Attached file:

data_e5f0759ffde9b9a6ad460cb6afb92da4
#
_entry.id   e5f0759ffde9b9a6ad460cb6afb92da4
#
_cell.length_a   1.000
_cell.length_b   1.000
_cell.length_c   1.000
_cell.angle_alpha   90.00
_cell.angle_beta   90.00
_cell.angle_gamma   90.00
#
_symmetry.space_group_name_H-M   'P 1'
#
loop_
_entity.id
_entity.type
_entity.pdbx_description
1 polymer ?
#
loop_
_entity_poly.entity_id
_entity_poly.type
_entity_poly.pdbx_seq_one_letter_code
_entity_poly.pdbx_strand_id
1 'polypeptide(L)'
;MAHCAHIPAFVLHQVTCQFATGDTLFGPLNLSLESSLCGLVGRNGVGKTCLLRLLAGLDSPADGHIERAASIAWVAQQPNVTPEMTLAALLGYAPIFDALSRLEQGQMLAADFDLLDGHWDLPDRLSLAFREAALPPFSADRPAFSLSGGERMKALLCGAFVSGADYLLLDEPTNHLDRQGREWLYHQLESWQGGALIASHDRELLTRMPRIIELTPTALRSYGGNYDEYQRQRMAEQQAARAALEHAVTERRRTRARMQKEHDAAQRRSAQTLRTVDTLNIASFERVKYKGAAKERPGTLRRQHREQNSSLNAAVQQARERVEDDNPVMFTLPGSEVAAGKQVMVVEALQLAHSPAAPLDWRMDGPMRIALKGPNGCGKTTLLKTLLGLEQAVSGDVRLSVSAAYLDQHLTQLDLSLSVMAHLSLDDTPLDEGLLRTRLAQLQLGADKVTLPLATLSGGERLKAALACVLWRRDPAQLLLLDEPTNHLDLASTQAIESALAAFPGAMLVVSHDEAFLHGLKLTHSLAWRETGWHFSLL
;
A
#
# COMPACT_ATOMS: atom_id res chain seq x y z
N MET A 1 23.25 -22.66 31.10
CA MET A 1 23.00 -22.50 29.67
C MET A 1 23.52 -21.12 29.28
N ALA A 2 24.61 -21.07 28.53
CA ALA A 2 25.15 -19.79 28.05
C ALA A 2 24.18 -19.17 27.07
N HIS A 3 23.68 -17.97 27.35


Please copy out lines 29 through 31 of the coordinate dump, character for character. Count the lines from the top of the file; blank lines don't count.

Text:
#
# COMPACT_ATOMS: atom_id res chain seq x y z
N MET A 1 23.25 -22.66 31.10